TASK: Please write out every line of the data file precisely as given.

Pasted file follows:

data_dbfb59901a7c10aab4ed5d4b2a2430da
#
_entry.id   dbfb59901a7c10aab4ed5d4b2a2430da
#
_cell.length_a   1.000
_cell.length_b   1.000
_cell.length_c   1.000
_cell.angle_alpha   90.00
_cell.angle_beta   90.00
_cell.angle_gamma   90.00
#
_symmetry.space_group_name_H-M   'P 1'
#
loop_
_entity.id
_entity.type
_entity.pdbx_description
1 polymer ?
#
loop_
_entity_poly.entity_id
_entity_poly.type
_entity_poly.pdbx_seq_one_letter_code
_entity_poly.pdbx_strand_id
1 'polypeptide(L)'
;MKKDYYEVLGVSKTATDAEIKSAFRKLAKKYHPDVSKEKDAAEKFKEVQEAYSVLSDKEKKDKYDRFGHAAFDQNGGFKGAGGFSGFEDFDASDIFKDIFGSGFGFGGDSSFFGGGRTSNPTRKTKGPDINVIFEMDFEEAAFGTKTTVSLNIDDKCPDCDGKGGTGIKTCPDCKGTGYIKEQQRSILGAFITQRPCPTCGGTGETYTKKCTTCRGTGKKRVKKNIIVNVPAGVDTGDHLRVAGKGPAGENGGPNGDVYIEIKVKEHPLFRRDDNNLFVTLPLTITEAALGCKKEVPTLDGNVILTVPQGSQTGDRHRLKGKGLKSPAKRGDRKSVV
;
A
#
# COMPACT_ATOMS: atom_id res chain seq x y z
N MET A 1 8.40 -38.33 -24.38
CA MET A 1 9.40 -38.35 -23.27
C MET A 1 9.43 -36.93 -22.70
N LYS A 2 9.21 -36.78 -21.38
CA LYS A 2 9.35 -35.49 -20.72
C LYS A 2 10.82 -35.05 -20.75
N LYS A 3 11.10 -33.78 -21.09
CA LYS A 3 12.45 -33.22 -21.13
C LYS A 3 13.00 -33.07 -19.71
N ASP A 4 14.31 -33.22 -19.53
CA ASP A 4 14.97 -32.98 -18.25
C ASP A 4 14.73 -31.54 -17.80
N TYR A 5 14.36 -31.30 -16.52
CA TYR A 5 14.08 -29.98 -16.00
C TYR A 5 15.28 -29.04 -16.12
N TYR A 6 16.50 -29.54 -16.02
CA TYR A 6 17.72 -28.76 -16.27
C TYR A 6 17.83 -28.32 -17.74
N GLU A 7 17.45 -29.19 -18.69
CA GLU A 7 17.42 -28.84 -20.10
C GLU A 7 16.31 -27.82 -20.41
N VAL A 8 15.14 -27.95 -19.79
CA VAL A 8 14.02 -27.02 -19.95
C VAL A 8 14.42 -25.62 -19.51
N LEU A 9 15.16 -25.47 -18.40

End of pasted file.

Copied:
data_dbfb59901a7c10aab4ed5d4b2a2430da
#
_entry.id   dbfb59901a7c10aab4ed5d4b2a2430da
#
_cell.length_a   1.000
_cell.length_b   1.000
_cell.length_c   1.000
_cell.angle_alpha   90.00
_cell.angle_beta   90.00
_cell.angle_gamma   90.00
#
_symmetry.space_group_name_H-M   'P 1'
#
loop_
_entity.id
_entity.type
_entity.pdbx_description
1 polymer ?
#
loop_
_entity_poly.entity_id
_entity_poly.type
_entity_poly.pdbx_seq_one_letter_code
_entity_poly.pdbx_strand_id
1 'polypeptide(L)'
;MKKDYYEVLGVSKTATDAEIKSAFRKLAKKYHPDVSKEKDAAEKFKEVQEAYSVLSDKEKKDKYDRFGHAAFDQNGGFKGAGGFSGFEDFDASDIFKDIFGSGFGFGGDSSFFGGGRTSNPTRKTKGPDINVIFEMDFEEAAFGTKTTVSLNIDDKCPDCDGKGGTGIKTCPDCKGTGYIKEQQRSILGAFITQRPCPTCGGTGETYTKKCTTCRGTGKKRVKKNIIVNVPAGVDTGDHLRVAGKGPAGENGGPNGDVYIEIKVKEHPLFRRDDNNLFVTLPLTITEAALGCKKEVPTLDGNVILTVPQGSQTGDRHRLKGKGLKSPAKRGDRKSVV
;
A
#
# COMPACT_ATOMS: atom_id res chain seq x y z
N MET A 1 8.40 -38.33 -24.38
CA MET A 1 9.40 -38.35 -23.27
C MET A 1 9.43 -36.93 -22.70
N LYS A 2 9.21 -36.78 -21.38
CA LYS A 2 9.35 -35.49 -20.72
C LYS A 2 10.82 -35.05 -20.75
N LYS A 3 11.10 -33.78 -21.09
CA LYS A 3 12.45 -33.22 -21.13
C LYS A 3 13.00 -33.07 -19.71
N ASP A 4 14.31 -33.22 -19.53
CA ASP A 4 14.97 -32.98 -18.25
C ASP A 4 14.73 -31.54 -17.80
N TYR A 5 14.36 -31.30 -16.52
CA TYR A 5 14.08 -29.98 -16.00
C TYR A 5 15.28 -29.04 -16.12
N TYR A 6 16.50 -29.54 -16.02
CA TYR A 6 17.72 -28.76 -16.27
C TYR A 6 17.83 -28.32 -17.74
N GLU A 7 17.45 -29.19 -18.69
CA GLU A 7 17.42 -28.84 -20.10
C GLU A 7 16.31 -27.82 -20.41
N VAL A 8 15.14 -27.95 -19.79
CA VAL A 8 14.02 -27.02 -19.95
C VAL A 8 14.42 -25.62 -19.51
N LEU A 9 15.16 -25.47 -18.40